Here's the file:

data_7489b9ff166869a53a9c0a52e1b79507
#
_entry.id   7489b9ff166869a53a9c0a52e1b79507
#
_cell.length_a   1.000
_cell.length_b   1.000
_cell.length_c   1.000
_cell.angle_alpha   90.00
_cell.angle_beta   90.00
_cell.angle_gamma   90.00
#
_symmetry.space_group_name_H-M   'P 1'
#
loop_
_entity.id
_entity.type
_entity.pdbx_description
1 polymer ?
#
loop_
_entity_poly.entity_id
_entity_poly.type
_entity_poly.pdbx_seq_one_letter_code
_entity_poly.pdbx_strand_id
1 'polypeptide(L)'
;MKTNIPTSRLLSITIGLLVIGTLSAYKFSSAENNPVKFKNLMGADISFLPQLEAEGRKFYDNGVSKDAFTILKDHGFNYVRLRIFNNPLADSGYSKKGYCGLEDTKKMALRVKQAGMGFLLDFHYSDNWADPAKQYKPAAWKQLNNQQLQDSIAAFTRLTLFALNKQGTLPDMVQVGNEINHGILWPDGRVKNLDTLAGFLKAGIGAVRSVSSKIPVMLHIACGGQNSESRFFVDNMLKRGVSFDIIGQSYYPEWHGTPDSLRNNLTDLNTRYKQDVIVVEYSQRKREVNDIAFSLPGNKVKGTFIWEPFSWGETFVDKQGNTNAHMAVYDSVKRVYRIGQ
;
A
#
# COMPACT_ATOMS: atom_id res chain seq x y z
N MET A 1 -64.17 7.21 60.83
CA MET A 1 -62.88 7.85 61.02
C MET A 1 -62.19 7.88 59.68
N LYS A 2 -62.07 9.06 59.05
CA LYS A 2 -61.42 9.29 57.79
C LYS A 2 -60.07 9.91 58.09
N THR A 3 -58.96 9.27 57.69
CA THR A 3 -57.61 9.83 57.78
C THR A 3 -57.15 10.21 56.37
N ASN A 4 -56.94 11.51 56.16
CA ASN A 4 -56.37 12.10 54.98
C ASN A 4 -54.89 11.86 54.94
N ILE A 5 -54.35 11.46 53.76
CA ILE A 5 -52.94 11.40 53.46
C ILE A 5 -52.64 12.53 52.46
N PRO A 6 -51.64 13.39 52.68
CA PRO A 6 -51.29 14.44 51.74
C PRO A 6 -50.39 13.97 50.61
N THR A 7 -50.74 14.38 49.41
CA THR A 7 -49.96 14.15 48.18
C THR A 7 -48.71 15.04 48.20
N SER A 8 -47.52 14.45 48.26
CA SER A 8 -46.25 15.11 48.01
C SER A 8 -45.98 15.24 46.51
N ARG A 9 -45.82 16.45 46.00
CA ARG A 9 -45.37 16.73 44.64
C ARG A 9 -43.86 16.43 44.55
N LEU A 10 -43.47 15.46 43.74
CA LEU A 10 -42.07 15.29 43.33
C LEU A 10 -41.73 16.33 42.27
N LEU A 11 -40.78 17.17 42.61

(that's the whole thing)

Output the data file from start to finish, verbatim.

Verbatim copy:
data_7489b9ff166869a53a9c0a52e1b79507
#
_entry.id   7489b9ff166869a53a9c0a52e1b79507
#
_cell.length_a   1.000
_cell.length_b   1.000
_cell.length_c   1.000
_cell.angle_alpha   90.00
_cell.angle_beta   90.00
_cell.angle_gamma   90.00
#
_symmetry.space_group_name_H-M   'P 1'
#
loop_
_entity.id
_entity.type
_entity.pdbx_description
1 polymer ?
#
loop_
_entity_poly.entity_id
_entity_poly.type
_entity_poly.pdbx_seq_one_letter_code
_entity_poly.pdbx_strand_id
1 'polypeptide(L)'
;MKTNIPTSRLLSITIGLLVIGTLSAYKFSSAENNPVKFKNLMGADISFLPQLEAEGRKFYDNGVSKDAFTILKDHGFNYVRLRIFNNPLADSGYSKKGYCGLEDTKKMALRVKQAGMGFLLDFHYSDNWADPAKQYKPAAWKQLNNQQLQDSIAAFTRLTLFALNKQGTLPDMVQVGNEINHGILWPDGRVKNLDTLAGFLKAGIGAVRSVSSKIPVMLHIACGGQNSESRFFVDNMLKRGVSFDIIGQSYYPEWHGTPDSLRNNLTDLNTRYKQDVIVVEYSQRKREVNDIAFSLPGNKVKGTFIWEPFSWGETFVDKQGNTNAHMAVYDSVKRVYRIGQ
;
A
#
# COMPACT_ATOMS: atom_id res chain seq x y z
N MET A 1 -64.17 7.21 60.83
CA MET A 1 -62.88 7.85 61.02
C MET A 1 -62.19 7.88 59.68
N LYS A 2 -62.07 9.06 59.05
CA LYS A 2 -61.42 9.29 57.79
C LYS A 2 -60.07 9.91 58.09
N THR A 3 -58.96 9.27 57.69
CA THR A 3 -57.61 9.83 57.78
C THR A 3 -57.15 10.21 56.37
N ASN A 4 -56.94 11.51 56.16
CA ASN A 4 -56.37 12.10 54.98
C ASN A 4 -54.89 11.86 54.94
N ILE A 5 -54.35 11.46 53.76
CA ILE A 5 -52.94 11.40 53.46
C ILE A 5 -52.64 12.53 52.46
N PRO A 6 -51.64 13.39 52.68
CA PRO A 6 -51.29 14.44 51.74
C PRO A 6 -50.39 13.97 50.61
N THR A 7 -50.74 14.38 49.41
CA THR A 7 -49.96 14.15 48.18
C THR A 7 -48.71 15.04 48.20
N SER A 8 -47.52 14.45 48.26
CA SER A 8 -46.25 15.11 48.01
C SER A 8 -45.98 15.24 46.51
N ARG A 9 -45.82 16.45 46.00
CA ARG A 9 -45.37 16.73 44.64
C ARG A 9 -43.86 16.43 44.55
N LEU A 10 -43.47 15.46 43.74
CA LEU A 10 -42.07 15.29 43.33
C LEU A 10 -41.73 16.33 42.27
N LEU A 11 -40.78 17.17 42.61